It may lack Jackie Brown's dark humour, but Central Do Brasil has authentic shock value, writes Geoffrey Macnab
Back in 1992, on something close to a whim, President Fernando Collor de Mello contrived to destroy the Brazilian film industry. For no reason that anybody has been able to work out, he closed the State Film Board, Embrafilme, the body that had financed local production for close to 50 years. Overnight, money dried up. At their nadir, home-grown movies accounted for only 0.1 per cent of the films shown in the Brazilian market. Last Sunday's announcement that Walter Salles' Central Do Brasil had won the Golden Bear at the Berlin Film Festival thus seems doubly sweet. The award not only confirms Salles' reputation as one of the best young film-makers currently working in Latin-America, but, taken in tandem with the Oscar nomination for Bruno Barretto's Four Days in September, heralds a Brazilian renaissance. Word of Salles' triumph in faraway Europe even made it into the front pages of the Rio newspapers - no mean feat during carnival week.

Why is Central Do Brasil special? Compared to some of the other films in competition in Berlin, Salles' parable about a little boy's search for his father is modest and unprepossessing. There is none of the wisecracking slang that runs through Tarantino's Jackie Brown. The special effects certainly don't compare with the hurricane scenes in Robert Altman's John Grisham adaptation, The Gingerbread Man. Nor does Salles attack the emotions as shamelessly and manipulatively as Gus Van Sant in Good Will Hunting. Even if it isn't a perfect film, it's a completely honest one, as Fernanda Montenegra, one of the stars of Central Do Brasil, observed during the film's Berlin press conference. That seems about right. The story line about a little boy in search of his father could easily have been milked for pathos, but Salles approaches his material in understated and unsentimental fashion.

He discovered his lead actor on a wet day in Rio Airport, after 13 months and well over 1,500 auditions. Vincius De Oliveira, a 10-year-old shoeshine boy, approached him to ask for the price of a hamburger.

"We screen-tested him, and he was easily the best we'd seen," says Salles. "We wanted him to be innocent but tough. He was really a wonderful find."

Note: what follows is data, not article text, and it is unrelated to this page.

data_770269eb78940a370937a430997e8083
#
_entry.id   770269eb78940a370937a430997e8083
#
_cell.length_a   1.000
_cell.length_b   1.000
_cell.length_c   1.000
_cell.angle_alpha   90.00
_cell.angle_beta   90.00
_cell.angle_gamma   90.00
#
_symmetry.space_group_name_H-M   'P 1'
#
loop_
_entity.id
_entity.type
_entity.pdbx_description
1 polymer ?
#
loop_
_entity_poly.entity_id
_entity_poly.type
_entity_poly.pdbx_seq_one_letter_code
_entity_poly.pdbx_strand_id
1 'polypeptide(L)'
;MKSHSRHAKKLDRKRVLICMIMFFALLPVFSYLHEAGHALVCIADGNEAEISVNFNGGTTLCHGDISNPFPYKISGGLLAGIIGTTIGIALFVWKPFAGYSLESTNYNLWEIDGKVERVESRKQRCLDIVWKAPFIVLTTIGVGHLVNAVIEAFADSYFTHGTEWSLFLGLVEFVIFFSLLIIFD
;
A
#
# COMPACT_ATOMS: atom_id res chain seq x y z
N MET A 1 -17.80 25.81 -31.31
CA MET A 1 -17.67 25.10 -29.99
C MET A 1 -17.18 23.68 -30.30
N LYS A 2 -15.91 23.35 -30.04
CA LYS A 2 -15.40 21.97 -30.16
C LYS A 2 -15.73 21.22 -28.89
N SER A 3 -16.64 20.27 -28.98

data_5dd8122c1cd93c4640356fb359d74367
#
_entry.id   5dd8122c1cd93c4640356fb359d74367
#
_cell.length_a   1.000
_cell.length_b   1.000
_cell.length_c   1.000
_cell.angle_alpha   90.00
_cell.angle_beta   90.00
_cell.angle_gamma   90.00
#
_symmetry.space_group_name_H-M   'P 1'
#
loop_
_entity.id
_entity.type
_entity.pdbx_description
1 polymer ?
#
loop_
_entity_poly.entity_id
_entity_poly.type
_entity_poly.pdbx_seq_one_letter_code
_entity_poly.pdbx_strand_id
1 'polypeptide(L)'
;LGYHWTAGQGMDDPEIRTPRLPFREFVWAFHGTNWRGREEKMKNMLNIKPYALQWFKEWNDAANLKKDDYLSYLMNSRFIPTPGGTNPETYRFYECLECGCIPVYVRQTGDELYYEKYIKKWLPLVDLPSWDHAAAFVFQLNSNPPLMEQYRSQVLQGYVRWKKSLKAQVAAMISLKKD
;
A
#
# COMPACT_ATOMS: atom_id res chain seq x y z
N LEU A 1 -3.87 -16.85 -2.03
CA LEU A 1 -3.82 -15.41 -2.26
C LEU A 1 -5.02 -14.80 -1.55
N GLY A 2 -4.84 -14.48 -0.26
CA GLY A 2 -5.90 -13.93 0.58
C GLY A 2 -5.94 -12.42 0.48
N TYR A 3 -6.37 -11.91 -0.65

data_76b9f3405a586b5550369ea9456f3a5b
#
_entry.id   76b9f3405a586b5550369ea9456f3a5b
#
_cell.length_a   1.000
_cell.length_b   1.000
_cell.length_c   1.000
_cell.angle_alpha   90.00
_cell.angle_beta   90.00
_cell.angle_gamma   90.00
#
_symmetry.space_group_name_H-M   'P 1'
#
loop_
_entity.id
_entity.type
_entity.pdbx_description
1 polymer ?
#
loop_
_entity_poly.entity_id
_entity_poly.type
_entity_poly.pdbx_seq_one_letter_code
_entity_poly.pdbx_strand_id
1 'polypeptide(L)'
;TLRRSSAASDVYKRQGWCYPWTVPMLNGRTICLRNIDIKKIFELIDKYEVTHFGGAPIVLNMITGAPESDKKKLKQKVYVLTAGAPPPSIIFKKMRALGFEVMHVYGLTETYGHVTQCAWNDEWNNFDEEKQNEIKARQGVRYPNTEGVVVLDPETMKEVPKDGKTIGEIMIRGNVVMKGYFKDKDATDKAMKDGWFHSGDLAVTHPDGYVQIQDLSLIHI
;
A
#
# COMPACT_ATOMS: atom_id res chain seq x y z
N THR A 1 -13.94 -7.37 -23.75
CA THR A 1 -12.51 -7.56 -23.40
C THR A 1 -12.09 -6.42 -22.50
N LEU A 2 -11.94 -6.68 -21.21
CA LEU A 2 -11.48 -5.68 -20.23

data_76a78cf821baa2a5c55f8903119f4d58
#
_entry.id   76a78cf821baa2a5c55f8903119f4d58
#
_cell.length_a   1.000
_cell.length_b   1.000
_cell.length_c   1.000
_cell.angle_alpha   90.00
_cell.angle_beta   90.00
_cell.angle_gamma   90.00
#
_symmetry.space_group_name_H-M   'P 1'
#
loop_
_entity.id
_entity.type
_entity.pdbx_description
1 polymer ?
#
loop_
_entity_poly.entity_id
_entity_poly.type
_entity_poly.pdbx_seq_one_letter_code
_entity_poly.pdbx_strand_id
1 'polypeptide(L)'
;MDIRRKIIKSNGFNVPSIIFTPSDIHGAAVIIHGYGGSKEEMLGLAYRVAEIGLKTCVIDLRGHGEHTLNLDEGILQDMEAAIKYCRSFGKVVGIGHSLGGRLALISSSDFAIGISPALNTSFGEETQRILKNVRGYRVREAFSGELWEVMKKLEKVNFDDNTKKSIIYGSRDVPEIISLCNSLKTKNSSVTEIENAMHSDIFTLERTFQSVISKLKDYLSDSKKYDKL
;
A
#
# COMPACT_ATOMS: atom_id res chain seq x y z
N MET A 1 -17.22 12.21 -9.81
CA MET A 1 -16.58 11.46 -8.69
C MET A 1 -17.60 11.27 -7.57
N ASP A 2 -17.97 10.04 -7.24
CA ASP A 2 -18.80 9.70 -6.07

Salles' big break in financing Central Do Brasil (his second feature) came two years ago, when he submitted the original screenplay to Robert Redford's Sundance Institute. Although the screenplay was in Portuguese when it should have been in English, and although it arrived late, he won a cash prize which enabled him to develop the project. He also hooked up with the legendary American producer Arthur Cohn (who won a Golden Bear in Berlin way back in 1971, with Vittorio De Sica's The Garden of the Finzi Continis.) The style of Central Do Brasil is reminiscent of Italian neo-realism. It is as if Salles has followed Cesare Zavattini's famous injunction that film-makers should find their stories out on the streets, from real people. Fernanda Montenegra plays Dora, a retired schoolteacher who ekes out a living by writing letters for for the illiterate passers- by swarming around Central Do Brasil, Rio's biggest railway station.

"It's a really awful place," she recalls. "We turned up dressed as the characters we were playing and set up the table where I wrote the letters, and gradually people arrived. Many of them had no idea that I was an actress."

However, it is hard to credit Montenegra's story that she was not recognised. She is easily the most famous actress in Brazil, equally at home on stage and in soap operas. Imagine Pat Phoenix crossed with Dame Judi Dench, and you'll get a rough idea of the affection in which she is held by the Brazilian public. She won the Best Actress award in Berlin last week, quite a family coup when you remember that her daughter, Fernanda Torres, did likewise in Cannes back in 1986. Her character is not especially sympathetic. Dora is cynical and self-interested, more concerned with buying a new television set than with looking after the welfare of the little boy whose mother has been killed. Only gradually, as she and the boy embark on an epic journey across Brazil, does she learn compassion. For Western audiences, Central Do Brasil may seem to be a simple little fable about a boy's quest for his father. For Brazilians, Salles argues, it has an altogether greater resonance. In symbolic terms, the search for the father is about the search for national identity. The enforced migration, the violence and the hardship that Dora and the child endure is part of what he describes as an all-too-familiar South American tragedy.

Winning a major prize at an international festival doesn't guarantee a film's fortunes. (Last year's Cannes victors, The Eel and The Taste of the Cherry, still haven't surfaced in the UK.) Nevertheless, Central Do Brasil is as affecting and as enjoyable a film as you are likely to see in a long time. It is also a welcome antidote to the flab of Hollywood. Let's hope that one or other of our benighted British distributors has the courage to pick it up.